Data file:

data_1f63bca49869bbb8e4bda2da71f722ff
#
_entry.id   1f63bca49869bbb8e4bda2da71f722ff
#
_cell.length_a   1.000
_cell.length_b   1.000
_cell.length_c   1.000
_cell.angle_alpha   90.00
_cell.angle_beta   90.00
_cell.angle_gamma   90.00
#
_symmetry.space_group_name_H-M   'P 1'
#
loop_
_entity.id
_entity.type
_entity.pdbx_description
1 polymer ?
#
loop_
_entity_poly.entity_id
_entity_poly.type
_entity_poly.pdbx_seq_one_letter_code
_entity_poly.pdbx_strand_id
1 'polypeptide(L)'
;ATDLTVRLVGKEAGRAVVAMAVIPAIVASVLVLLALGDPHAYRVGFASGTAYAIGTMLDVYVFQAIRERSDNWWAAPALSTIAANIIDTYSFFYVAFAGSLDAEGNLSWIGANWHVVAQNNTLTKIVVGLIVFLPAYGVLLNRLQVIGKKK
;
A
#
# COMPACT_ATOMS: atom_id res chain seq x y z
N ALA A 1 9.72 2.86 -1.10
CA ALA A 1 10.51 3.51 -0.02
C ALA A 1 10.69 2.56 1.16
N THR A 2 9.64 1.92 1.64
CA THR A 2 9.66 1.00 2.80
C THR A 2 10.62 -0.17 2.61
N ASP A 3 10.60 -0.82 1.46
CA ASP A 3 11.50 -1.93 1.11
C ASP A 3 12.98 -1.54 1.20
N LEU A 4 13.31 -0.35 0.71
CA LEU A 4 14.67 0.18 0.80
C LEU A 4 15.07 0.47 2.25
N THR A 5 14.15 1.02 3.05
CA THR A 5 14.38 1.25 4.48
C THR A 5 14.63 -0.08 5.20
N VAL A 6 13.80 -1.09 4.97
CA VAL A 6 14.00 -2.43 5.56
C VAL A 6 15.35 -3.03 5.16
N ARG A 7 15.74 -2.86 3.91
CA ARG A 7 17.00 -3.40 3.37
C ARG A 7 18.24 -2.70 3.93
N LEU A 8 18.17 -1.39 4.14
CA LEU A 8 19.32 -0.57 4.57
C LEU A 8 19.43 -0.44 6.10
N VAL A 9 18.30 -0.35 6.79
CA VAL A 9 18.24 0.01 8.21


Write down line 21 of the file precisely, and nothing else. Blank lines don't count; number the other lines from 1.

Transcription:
_entity_poly.entity_id